Although smartphones such as the iPhone and Samsung Galaxy S dominate how we think of cellphones today, there is actually far more choice than you might think. Not everybody, of course, needs a $1000 smartphone to make calls and texts. Also, not everybody wants or likes an on-screen keyboard. Thankfully, it doesn’t have to be that way.
If you find on-screen keyboards fiddly and a little annoying, then why not use a full QWERTY keyboard? That’s right, a full hardware QWERTY keyboard on a smartphone. Both the Pantech Laser and Samsung DoubleTime have one, and manage to do so while keeping the case remarkably thin.
|4.48 x 2.28 x 0.39|
4.45 x 2.44 x 0.59
Display Size (in)
Display Resolution (px)
|800 x 480||480 x 320|
|Yes – Up to 32GB||Yes – Up to 32GB|
|Yes @320p||Yes @320p|
Battery Capacity (mAh)
Battery Life (talk/standby)
So they stay the same.
That’s not to say that there aren’t differences between the Pantech Laser and the Samsung DoubleTime, there are, and some very important ones too. But it’s easy to get bogged down in the differences between some devices when they don’t really affect the user experience all that much.
For example, the display size is pretty much the same, as is the camera resolution. These are very important features, so it’s nice to know one or the other isn’t scrimping. Both devices also incorporate a MicroSD card slot. If you plan to carry mp3s or video files with you, you’ll need this.
Both the Laser and DoubleTime can also record video. It’s not at a super-high resolution, but it’s certainly enough for some home movie “keepers” when you need one.
At first look, the size of both the Pantech and Samsung don’t look especially different, but look again. The thickness of the Samsung DoubleTime is about 60% more than that of the Pantech Laser. Pantech claim they have created the thinnest ever full hardware keyboard smartphone, and it’s hard to argue. 0.39 inches thick is thin by anybody’s standards and even beats many smartphones that use on-screen keyboards.
To be able to slide a full hardware keyboard out of such a slim phone is a remarkable technical achievement. Pantech, take a bow.
Another difference is the fact that the DoubleTime runs on the Android operating system, whereas the Laser runs on a custom operating system from Pantech. Ordinarily, it’s tempting to say this was a really big deal, but is it? The type of user these devices are aimed at isn’t really a gamer/social media type. It’s aimed at people who want to use a phone like a phone, with calls, texts and perhaps emails. Anything else isn’t really a given.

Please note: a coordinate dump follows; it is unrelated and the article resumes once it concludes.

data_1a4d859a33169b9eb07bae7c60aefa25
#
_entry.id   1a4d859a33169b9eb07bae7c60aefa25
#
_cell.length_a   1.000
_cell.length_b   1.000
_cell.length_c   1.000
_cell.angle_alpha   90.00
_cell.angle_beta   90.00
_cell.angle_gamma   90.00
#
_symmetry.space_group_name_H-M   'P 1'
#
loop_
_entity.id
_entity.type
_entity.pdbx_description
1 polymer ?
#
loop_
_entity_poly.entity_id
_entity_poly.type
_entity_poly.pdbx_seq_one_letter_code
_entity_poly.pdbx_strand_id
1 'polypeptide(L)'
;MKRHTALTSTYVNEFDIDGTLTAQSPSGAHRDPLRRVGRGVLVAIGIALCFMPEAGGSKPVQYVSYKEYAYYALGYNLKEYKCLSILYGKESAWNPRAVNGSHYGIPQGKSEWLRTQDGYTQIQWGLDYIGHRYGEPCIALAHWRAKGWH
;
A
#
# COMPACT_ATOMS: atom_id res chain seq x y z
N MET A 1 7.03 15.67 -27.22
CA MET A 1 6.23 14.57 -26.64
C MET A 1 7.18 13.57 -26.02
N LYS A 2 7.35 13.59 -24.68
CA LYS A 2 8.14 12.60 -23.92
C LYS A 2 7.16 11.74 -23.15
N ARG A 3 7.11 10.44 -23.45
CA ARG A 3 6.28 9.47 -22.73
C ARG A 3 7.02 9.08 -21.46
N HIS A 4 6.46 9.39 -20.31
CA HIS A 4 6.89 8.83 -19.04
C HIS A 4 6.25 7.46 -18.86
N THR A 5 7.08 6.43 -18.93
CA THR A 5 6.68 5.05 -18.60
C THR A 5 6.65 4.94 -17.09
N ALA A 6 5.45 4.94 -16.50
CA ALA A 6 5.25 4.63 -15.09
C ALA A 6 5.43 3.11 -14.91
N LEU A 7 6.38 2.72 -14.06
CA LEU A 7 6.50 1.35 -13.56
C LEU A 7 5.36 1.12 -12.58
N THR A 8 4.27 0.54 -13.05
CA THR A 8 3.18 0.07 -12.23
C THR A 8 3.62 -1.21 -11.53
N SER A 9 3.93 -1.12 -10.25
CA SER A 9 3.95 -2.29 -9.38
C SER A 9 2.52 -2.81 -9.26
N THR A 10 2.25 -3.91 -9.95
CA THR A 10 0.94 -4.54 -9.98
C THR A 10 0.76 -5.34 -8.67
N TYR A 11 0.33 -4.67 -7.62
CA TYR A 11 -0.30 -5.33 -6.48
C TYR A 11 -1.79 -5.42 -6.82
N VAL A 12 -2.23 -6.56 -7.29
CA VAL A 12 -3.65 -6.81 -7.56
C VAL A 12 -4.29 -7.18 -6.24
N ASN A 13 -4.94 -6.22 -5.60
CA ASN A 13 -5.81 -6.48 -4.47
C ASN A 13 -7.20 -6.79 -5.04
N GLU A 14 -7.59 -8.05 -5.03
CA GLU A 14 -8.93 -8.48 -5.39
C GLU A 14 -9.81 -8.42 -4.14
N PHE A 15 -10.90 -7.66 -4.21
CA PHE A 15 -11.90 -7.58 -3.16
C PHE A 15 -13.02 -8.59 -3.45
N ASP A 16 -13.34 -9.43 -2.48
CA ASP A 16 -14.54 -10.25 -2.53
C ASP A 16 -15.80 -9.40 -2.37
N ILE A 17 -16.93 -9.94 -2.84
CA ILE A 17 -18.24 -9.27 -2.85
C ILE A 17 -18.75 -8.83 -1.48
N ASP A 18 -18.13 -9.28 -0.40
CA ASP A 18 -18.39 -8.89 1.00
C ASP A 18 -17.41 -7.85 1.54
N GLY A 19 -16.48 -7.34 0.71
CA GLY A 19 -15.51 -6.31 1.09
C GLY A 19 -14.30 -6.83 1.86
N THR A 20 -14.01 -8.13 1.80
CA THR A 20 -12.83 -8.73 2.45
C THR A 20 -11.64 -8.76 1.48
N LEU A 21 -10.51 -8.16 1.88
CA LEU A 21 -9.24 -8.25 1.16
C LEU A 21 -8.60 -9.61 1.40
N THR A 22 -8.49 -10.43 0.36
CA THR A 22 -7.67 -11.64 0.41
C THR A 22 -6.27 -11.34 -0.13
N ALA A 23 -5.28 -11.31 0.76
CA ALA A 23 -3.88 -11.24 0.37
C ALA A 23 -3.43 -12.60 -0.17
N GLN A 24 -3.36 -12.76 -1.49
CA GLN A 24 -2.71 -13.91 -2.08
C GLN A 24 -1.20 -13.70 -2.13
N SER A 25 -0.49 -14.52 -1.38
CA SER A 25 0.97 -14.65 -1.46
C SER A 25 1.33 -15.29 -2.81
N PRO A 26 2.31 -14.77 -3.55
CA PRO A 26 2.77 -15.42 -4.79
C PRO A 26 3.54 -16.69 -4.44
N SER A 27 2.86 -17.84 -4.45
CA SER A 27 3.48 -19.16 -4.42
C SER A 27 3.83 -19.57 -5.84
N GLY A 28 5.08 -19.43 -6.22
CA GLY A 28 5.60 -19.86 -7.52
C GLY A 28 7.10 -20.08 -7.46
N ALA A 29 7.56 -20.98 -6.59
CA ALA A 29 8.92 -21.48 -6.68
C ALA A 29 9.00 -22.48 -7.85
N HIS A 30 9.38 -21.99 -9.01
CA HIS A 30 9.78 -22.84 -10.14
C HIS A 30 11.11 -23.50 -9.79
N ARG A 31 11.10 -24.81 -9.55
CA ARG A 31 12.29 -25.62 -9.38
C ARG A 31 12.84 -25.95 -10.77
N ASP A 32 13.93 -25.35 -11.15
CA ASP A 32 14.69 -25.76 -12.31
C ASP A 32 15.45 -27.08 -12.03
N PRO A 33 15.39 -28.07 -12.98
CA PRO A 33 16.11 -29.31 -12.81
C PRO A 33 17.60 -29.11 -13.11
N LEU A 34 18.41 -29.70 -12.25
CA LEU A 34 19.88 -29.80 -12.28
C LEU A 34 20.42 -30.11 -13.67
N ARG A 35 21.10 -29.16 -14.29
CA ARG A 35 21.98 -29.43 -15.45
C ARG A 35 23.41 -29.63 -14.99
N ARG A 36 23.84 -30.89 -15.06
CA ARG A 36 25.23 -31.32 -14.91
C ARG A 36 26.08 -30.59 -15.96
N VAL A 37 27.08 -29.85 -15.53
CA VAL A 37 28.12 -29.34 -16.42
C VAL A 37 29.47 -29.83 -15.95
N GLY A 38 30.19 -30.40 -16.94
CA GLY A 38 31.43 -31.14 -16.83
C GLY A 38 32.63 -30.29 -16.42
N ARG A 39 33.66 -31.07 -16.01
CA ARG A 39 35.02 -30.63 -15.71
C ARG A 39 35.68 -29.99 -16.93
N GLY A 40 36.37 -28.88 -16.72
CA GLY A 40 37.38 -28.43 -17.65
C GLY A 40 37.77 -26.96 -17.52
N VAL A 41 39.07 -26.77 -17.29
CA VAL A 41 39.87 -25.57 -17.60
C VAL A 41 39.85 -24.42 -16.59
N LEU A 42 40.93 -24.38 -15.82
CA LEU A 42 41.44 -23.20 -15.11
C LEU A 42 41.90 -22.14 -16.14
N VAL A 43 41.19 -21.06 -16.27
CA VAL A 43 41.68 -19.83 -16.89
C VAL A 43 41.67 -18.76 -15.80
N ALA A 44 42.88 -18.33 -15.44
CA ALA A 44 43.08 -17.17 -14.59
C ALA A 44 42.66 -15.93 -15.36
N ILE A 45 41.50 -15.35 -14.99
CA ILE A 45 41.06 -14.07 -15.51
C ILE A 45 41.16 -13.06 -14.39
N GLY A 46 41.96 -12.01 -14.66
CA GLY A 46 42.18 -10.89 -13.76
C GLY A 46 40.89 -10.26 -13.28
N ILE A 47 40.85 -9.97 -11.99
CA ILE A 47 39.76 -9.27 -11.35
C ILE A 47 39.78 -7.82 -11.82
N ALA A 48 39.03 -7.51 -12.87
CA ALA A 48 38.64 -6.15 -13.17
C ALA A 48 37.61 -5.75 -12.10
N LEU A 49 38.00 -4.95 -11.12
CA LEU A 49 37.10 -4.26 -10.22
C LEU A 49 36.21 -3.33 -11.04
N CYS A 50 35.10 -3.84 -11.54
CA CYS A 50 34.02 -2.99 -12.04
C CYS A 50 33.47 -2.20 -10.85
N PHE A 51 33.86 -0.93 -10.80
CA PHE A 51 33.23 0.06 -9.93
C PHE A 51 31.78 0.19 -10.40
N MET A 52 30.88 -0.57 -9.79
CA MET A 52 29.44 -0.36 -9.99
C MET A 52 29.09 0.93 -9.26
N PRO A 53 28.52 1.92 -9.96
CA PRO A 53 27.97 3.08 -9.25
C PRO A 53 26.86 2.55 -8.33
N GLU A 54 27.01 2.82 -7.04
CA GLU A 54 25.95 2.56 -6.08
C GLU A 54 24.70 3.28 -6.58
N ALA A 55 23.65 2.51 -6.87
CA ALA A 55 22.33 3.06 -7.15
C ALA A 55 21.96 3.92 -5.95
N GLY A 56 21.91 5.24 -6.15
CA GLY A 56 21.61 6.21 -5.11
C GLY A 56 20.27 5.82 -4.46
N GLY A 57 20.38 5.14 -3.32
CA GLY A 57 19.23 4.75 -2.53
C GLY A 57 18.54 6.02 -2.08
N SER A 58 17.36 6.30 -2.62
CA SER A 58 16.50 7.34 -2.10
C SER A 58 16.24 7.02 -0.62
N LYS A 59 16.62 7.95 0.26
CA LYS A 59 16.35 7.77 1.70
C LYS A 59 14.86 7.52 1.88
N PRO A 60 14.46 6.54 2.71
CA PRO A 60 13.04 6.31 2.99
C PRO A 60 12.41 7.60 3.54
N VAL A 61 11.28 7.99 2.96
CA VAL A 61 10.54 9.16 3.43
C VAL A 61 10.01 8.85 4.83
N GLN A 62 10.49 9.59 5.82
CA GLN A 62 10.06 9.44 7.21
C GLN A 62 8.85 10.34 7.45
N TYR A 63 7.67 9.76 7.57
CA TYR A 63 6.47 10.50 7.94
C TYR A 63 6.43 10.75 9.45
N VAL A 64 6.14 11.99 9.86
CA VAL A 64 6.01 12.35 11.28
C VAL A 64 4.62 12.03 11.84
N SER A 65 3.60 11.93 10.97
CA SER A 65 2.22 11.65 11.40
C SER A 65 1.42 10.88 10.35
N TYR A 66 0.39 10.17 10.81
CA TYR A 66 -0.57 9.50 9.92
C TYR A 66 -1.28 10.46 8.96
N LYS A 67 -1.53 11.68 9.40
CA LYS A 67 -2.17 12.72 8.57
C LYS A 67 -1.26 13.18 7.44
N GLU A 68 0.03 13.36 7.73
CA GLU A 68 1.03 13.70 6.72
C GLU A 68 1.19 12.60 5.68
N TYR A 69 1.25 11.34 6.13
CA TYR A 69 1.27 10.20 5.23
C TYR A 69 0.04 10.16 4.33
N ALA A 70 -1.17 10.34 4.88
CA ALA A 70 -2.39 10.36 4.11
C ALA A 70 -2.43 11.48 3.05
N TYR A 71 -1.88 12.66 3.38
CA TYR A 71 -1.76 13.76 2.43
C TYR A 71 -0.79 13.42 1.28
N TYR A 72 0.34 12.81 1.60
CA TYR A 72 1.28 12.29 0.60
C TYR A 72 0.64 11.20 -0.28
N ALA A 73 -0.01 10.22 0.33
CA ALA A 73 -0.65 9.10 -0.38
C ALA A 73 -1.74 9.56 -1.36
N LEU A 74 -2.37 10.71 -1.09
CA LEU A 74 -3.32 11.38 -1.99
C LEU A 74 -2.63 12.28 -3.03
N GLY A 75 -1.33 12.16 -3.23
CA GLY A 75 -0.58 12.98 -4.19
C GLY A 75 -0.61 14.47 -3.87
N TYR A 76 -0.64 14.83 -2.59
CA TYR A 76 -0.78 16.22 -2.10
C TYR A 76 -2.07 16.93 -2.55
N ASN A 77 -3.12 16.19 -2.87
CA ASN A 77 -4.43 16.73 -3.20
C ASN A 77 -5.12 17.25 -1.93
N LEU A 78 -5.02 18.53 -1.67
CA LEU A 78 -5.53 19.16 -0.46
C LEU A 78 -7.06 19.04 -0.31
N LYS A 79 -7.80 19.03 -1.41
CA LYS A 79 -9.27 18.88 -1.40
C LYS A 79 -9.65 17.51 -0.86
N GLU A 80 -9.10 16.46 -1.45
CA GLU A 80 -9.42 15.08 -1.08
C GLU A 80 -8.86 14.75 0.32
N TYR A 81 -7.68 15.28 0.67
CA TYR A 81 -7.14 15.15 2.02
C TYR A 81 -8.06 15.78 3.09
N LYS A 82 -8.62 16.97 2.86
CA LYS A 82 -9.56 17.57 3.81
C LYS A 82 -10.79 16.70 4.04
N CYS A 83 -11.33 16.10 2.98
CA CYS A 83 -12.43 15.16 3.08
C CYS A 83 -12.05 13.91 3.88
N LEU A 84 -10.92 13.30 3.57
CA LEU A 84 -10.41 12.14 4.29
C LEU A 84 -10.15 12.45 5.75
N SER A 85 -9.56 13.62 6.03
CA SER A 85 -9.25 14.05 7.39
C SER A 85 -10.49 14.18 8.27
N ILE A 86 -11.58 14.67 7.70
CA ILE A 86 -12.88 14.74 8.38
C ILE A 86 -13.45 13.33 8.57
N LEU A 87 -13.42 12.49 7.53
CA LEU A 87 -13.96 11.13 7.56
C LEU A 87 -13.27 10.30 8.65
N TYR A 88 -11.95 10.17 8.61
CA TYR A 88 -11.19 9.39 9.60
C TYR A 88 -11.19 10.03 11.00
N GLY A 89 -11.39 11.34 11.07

Neither device has Wi-Fi but, again, this might not be the omission it sounds like. If you’re not online constantly, why would you need Wi-Fi? Calls and texts aren’t (usually) routed over Wi-Fi, and emails take up no data bandwidth unless you’re including large files as attachments. Again, the people who might get the most use out of the Laser and DoubleTime probably aren’t going to do that.
Battery life is very similar as well, so that’s not going to swing this comparison one way or the other.
We’ve saved the biggest difference for last. The Pantech Laser is a standard, slide-out affair to reveal the keyboard, but the DoubleTime does it very differently. It is, in effect, a flip phone, but with the hinges on the edge, instead of the top of the phone. What this does is gives you access to two displays. Both the screen visible when the device is closed, as well as the one exposed when open are fully functional as main displays. It’s probably aesthetic more than practical, as the “closed” display turns off when you open the phone. It does, though, offer a little more flexibility in use, as you can open the phone to whatever angle you like. Like a (very) mini laptop, if you like.
If you really, really want an answer as to which is best, it has to be the Pantech Laser. Only because it looks just a little bit nicer and is razor thin. That hinged second display is also a nice touch. Otherwise, both are great for anybody who likes the feel of a real keyboard.